As for what’s different/new in this cut, there’s both a lot and not that much, if that makes any sense. Many scenes are just longer and put at a more languid pace, but there are a few new scenes that are rather interesting, though the truly noteworthy thing about this version of the movie is the sound decisions from Kenneth Lonergan (in addition to curiously dumping much of the original score written for the flick in favor of classical music). Even during the bus accident scene, you hear the sounds of the city in a such a loud way that you notice it as much, if not more, than the dialogue between Lisa Cohen (Anna Paquin) and Monica (Allison Janney). Another great example of the unique way that Lonergan chose to integrate the sounds of New York City with the story of Lisa is when she’s at a diner in a deleted scene telling her friend that she’s not interested in him romantically. You actually barely hear anything that she’s saying, you’re simply watching the two, but you’re hearing other patrons’ conversations. I found it to be a brilliant decision and perfectly highlights how the city itself is a true character in the film and that this story of a teenager and her moral struggles actually pales in comparison to the rest of the city and the stories of the New Yorkers around her. Also doing a lot for the film are additional classroom scenes that get into the political climate of the time. Actually, my favorite new scene is set during a meeting of the cast and crew of a play being done at the school Lisa attends. It may not have added too much to the plot overall, but it’s just a tremendously well done and enjoyable scene that could have functioned as its own short film. The other main additional scene that is noteworthy comes towards the end and clears up a plot point that I won’t spoil here, in case you haven’t seen it yet. It’s a good addition, but I won’t lie…I preferred the ambiguity of the original version. Basically, there are lots of small tweaks here that subtly add to the film (such as more shots of the skyline and planes flying overheard, feeding on the Post 9/11 fears we all had), but they do that at the cost of pacing. The movie was already long at 2 and a half hours, but this version is over 3 hours and really can test the patience of someone who’s not dedicated to the Team Margaret cause.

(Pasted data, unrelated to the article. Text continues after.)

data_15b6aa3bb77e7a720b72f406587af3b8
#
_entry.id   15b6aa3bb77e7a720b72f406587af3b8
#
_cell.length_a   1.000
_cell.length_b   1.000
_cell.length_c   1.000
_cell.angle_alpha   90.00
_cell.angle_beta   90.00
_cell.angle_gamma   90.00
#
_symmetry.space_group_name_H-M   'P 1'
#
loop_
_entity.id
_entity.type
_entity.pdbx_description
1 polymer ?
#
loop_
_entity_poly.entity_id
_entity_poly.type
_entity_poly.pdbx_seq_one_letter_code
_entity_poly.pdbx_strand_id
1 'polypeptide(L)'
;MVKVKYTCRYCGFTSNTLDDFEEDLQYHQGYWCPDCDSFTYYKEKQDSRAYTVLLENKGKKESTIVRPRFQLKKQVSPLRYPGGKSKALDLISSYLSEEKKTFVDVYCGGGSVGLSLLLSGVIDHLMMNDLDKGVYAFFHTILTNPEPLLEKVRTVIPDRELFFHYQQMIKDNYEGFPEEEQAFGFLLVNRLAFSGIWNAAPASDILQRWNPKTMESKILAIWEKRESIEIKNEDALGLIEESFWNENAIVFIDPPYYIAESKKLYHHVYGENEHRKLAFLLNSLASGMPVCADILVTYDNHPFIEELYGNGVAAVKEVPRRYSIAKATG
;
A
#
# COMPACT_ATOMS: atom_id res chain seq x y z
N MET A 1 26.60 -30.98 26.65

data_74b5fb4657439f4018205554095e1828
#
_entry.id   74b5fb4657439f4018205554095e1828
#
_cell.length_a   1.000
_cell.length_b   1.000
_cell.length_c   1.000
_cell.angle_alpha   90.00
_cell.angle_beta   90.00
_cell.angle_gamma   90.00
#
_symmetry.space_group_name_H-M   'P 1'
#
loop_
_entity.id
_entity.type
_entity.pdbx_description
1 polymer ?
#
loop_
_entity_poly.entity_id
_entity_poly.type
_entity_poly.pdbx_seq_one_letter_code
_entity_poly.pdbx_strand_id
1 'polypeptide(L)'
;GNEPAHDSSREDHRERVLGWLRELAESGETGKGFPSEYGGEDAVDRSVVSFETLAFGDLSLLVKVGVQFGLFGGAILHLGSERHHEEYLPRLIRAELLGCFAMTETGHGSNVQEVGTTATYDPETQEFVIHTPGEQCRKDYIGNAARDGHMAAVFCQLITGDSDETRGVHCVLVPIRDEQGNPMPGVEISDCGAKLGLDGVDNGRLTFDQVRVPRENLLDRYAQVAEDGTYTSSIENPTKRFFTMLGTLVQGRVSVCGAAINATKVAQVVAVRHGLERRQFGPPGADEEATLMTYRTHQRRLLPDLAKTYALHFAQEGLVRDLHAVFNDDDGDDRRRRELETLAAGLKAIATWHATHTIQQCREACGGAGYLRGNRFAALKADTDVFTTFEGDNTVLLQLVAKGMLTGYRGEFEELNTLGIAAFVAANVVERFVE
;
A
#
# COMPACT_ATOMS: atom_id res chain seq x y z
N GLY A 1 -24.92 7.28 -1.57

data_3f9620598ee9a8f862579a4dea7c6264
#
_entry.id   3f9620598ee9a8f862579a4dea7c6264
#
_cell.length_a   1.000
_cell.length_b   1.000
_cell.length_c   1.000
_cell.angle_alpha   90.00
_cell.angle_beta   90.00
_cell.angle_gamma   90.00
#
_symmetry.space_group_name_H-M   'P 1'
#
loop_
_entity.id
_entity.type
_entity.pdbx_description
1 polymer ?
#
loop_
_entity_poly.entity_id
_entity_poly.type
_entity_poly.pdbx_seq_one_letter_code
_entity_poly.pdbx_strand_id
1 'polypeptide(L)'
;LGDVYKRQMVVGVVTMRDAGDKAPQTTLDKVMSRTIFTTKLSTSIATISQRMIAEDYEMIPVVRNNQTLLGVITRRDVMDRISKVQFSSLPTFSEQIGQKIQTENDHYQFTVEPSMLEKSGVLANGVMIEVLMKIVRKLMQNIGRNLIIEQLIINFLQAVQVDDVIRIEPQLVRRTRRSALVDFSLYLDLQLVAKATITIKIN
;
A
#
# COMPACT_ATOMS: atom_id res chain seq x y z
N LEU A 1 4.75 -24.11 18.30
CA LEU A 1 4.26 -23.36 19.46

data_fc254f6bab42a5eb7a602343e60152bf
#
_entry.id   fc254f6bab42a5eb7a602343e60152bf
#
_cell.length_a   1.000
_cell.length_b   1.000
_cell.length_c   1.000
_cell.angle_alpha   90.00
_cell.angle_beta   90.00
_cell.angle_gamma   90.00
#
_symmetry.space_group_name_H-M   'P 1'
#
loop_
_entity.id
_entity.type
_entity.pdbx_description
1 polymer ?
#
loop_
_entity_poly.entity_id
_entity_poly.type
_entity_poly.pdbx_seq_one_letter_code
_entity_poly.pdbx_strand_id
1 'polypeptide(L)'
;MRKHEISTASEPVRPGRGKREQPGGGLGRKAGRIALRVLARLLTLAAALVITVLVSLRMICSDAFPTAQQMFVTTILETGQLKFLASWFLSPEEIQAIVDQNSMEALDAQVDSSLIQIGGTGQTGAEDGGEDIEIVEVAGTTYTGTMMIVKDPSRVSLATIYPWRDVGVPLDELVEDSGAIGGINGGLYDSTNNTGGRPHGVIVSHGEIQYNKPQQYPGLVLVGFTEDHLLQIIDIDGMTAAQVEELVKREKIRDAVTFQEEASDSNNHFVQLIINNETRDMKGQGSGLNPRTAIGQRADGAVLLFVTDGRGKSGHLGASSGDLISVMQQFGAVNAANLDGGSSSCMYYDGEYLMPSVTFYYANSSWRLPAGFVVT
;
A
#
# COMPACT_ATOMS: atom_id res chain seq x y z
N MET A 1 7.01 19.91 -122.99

I obviously don’t think that you can call one version of the film better than the other, but I do think that certain people are better suited to each cut. As for ‘Margaret’ virgins, those first coming to the flick now on Blu-Ray are probably more likely to enjoy the theatrical cut more, as the extended cut does have a pace that can test the patience of someone who doesn’t know quite what they’re getting into. The exception to that are newbies who have followed the film’s trials and travails for the past half decade and are eager to see as much of Lonergan’s original vision as possible. A similar set of guidelines goes for those who’ve seen the movie already. If you loved ‘Margaret’ as much as I did last year, getting to see a new version of it obviously holds some strong appeal. If you weren’t a fan and want to try it again, I don’t know that the extended cut will do anything for you. The problems in the original are still here, just in a different sort of way. Essentially, unless you’re dying to see more of ‘Margaret’, stick with the shorter cut. I’d actually encourage you to watch both cuts and decide for yourself…but that’s a lot of time and I’m realistic about the logistics of that endeavor.

Whatever cut you wind up choosing to tackle, I urge you to check out ‘Margaret’ now that it’s out in the world and available to everyone. I championed it last year, and I’m still championing it today. Kenneth Lonergan made something truly unique and acclaim worthy, so give it a shot and see what you think, be it for the first time or the fifth time. I hope you like it as much as I (and many others) did! Years from now, I bet we’ll still be talking about this movie, and I’m thrilled that we can now talk about it as a film, and not as a cautionary tale.

Thoughts? Discuss in the comments!